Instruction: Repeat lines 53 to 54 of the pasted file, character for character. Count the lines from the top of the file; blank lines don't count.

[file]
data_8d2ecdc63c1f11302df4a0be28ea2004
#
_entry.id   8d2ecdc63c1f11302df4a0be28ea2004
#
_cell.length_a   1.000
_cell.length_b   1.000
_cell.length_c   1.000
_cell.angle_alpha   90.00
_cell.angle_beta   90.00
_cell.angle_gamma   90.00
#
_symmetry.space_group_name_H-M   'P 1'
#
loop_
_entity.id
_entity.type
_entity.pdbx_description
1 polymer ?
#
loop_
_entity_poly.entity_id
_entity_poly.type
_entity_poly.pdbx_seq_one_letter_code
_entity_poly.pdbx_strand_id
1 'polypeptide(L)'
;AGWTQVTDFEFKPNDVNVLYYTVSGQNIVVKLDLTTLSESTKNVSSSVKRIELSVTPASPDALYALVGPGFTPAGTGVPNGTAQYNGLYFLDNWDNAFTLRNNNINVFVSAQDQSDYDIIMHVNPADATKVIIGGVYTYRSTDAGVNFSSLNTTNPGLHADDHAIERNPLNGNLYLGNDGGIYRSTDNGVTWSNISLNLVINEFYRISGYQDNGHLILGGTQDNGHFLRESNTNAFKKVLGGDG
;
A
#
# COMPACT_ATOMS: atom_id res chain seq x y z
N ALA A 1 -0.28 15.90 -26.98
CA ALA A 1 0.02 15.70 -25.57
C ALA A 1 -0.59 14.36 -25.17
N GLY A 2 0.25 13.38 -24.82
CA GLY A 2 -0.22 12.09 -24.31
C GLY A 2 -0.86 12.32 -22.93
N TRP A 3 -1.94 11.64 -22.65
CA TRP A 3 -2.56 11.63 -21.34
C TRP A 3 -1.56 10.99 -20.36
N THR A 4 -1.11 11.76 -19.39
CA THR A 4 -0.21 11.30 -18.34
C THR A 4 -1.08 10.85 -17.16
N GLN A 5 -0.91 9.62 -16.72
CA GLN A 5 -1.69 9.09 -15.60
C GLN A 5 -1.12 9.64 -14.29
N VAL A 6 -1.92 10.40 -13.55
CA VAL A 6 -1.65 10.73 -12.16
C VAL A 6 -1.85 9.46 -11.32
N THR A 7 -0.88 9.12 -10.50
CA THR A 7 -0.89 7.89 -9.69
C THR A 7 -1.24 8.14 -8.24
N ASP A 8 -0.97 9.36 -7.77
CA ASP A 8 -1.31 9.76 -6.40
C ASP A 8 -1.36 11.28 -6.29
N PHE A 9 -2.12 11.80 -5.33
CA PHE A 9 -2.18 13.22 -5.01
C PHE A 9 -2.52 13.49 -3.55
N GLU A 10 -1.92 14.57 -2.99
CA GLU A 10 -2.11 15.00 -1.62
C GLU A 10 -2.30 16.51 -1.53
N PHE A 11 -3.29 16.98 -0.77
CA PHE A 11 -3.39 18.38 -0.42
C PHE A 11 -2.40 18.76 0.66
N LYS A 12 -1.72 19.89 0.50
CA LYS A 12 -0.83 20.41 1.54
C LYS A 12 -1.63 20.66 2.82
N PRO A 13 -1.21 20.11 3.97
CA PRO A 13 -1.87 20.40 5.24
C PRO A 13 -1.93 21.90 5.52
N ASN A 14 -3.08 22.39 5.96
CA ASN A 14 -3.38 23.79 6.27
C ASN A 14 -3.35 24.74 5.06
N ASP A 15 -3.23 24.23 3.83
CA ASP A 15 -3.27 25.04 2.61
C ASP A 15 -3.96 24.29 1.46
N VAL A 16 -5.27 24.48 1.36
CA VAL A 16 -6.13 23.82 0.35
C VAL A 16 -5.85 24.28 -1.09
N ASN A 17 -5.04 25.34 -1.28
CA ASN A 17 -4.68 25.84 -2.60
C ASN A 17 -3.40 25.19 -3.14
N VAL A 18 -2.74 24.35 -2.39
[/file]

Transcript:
CA ASP A 8 -1.31 9.76 -6.40
C ASP A 8 -1.36 11.28 -6.29